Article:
reprinted with permission from
No Immediate Danger, Prognosis for a Radioactive Earth, by Dr Rosalie Bertell
The Book Publishing Company -- Summertown, Tennessee 38483
ISBN 0-913990-25-2
pages 15-63.

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P A R T   O N E

The Problem:
Nuclear Radiation and its Biological Effects

The Seed

The future of humankind is present today within the bodies of living people, animals and plants -- the whole seedbearing biosphere. This living biosystem which we take so much for granted has evolved slowly into a relatively stable dynamic equilibrium, with predictable interactions between plants and animals, between microscopic and macroscopic life, between environmental pollutants and human health. Changes in the environment disturb this balance in two ways: first, by altering the carefully evolved seed by randomly damaging it, and second, by altering the habitat, i.e. food, climate or environment, to which the seed and/or organism has been adapted, making life for future generations more difficult or even impossible.
        Although examples of maladaptation in nature and resulting species extinction abound, our focus here is on human seed, the sperm and ovum, and the effect on it and on the human habitat resulting from increasing ionising radiation in the environment.
        The increased use of radioactive materials, which is a direct outgrowth of the current military and energy policies of the developed world, provides an opportunity for gauging what priority these countries give to the health and well-being of individual citizens, and for gauging governments' understanding of the tension between individual and national survival. The first indicator of underlying national priorities is the precision or lack of precision with which health effects are predicted, and the thoroughness with which an audit is taken and the predictions checked against reality. The audit findings should be reported to the person or people affected, and their participation sought in formulating changes in policy to remedy any unanticipated problems. The individual's sense of self-preservation and personal benefit, in such an ideal system, would give realistic feedback to governments on the acceptability of national policy. The combined experiences of governing and governed would forge a national consensus on future directions.

  1. ABCC Atomic Bomb Casualty Commission. Now called Radiation Effects Research Foundation (RERF)

  2. Alpha particle an electrically charged ( + ) particle emitted from the nucleus of some radioactive chemicals, cf. plutonium. It contains 2 protons and 2 neutrons, and is the largest of the atomic particles emitted by radioactive chemicals. It can cause ionisation.

  3. Beta particle an electrically charged ( - ) particle emitted from some radioactive chemicals. It has the mass of an electron. Krypton 85, emitted from nuclear power plants, is a strong beta emitter. Beta particles can cause ionisation.

  4. Curie a measure of radioactivity. One curie equals 3.7 x 10^10 nuclear transformations per second. Ci is the symbol used.
    • Microcurie: one-millionth of a curie.
      (3.7 x 10^4 disintegrations per second) mCi is the symbol used.
    • Picocurie: one-millionth of a microcurie.
      (3.7 x 10^-2 disintegrations per second) pCi is the symbol used.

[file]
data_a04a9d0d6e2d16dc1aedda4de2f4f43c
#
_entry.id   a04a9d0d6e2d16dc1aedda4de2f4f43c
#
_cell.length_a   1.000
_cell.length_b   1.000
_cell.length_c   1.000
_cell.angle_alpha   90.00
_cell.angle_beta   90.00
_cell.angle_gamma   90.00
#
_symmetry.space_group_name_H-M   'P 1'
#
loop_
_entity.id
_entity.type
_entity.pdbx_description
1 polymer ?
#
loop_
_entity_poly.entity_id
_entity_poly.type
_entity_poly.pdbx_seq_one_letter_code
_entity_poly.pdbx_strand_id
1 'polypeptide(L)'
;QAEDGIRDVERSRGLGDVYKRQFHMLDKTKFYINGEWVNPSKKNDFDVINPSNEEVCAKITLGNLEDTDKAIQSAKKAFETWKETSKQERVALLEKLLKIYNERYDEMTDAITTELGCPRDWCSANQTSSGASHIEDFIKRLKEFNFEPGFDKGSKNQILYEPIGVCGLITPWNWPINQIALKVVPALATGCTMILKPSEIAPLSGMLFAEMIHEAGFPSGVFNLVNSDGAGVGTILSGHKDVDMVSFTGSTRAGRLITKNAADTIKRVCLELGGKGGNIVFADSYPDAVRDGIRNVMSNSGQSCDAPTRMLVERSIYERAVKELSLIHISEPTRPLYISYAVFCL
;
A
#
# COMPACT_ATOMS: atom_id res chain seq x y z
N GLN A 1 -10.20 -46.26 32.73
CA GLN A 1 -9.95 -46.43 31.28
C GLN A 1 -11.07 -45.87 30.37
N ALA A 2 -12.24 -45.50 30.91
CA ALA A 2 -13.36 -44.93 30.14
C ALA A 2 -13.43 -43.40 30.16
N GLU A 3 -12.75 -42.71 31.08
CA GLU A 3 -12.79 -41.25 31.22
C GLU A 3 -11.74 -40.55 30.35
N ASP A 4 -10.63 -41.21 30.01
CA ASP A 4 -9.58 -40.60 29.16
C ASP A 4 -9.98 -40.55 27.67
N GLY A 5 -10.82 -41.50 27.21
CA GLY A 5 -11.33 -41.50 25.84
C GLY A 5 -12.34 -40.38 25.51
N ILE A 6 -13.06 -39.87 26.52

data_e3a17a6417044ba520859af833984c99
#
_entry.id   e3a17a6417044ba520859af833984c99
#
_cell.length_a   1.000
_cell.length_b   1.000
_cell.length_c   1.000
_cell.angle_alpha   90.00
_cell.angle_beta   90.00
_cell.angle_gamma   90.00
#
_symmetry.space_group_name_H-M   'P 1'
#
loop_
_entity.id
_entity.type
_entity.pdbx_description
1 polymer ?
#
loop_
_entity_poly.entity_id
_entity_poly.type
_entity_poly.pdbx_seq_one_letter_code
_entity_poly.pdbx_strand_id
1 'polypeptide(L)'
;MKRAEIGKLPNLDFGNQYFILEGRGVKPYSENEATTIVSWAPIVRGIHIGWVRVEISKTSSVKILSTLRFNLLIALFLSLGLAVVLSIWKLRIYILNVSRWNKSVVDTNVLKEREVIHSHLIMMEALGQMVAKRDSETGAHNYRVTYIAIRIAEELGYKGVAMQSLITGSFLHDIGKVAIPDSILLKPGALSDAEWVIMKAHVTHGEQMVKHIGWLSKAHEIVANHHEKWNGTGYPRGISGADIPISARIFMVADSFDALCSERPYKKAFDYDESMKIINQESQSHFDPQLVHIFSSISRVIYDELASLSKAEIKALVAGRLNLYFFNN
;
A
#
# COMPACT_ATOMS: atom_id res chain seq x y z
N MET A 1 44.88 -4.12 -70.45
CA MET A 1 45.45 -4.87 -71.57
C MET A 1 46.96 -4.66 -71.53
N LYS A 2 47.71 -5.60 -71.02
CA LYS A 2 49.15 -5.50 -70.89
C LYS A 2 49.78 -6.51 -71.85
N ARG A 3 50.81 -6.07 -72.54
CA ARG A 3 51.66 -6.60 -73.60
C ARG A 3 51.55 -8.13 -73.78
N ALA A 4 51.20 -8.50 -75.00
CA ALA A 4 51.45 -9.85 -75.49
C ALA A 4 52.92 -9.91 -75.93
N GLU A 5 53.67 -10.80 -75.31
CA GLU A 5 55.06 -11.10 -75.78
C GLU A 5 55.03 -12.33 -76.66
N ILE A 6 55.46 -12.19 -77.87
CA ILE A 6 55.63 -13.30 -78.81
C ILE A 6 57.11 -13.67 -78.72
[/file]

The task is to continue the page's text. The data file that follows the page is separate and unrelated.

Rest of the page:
5. Dose energy imparted to matter by nuclear transformations (radioactivity).
    • Rad = 100 ergs per gram.
      1 GRAY = 100 rad = 10,000 ergs per gram.
    • Rem = rads x Q
      where Q is a quality factor which attempts to convert rads from different types of radioactivity into a common scale of biological damage.
      1 SIEVERT = 100 rad.

  6. Gamma ray short wave-length electromagnetic radiation released by some nuclear transformations. It is similar to X-ray and will penetrate through the human body. Iodine 131 emits gamma rays. Both gamma and X-rays cause ionisation.

  7. Half-life, biological time required for the body to eliminate one-half of an administered quantity of a radioactive chemical.

  8. Half-life, physical time required for half of a quantity of radioactive material to undergo a nuclear transformation. The chemical resulting from the transformation may be either radioactive or non-radioactive.

  9. Ionisation sufficient energy is deposited in a neutral molecule to displace an electron, thus replacing the neutral molecule with positive and negative ions.

  10. Radiation the emission and propagation of energy through space or tissue in the form of waves. It usually refers to electromagnetic radiation, classified by its frequency: radio, infrared, visible, ultraviolet, X-ray, gamma ray and cosmic rays.
    • Natural background radiation --
      emissions from radioactive chemicals which are not man-made. These chemicals include uranium, radon, potassium and other trace elements. They are made more hazardous through human activities such as mining and milling, since this makes them more available for uptake in food, air and water.
    • Background radiation --
      includes emissions from radioactive chemicals which occur naturally and those which result from the nuclear fission process. The meaning of this term is vague. In a licensing process it includes radiation from all sources other than the particular nuclear facility being licensed, even if the source includes a second nuclear facility located on the same site (US regulations). Radioactive chemicals released from a nuclear power plant are called `background' after one year.

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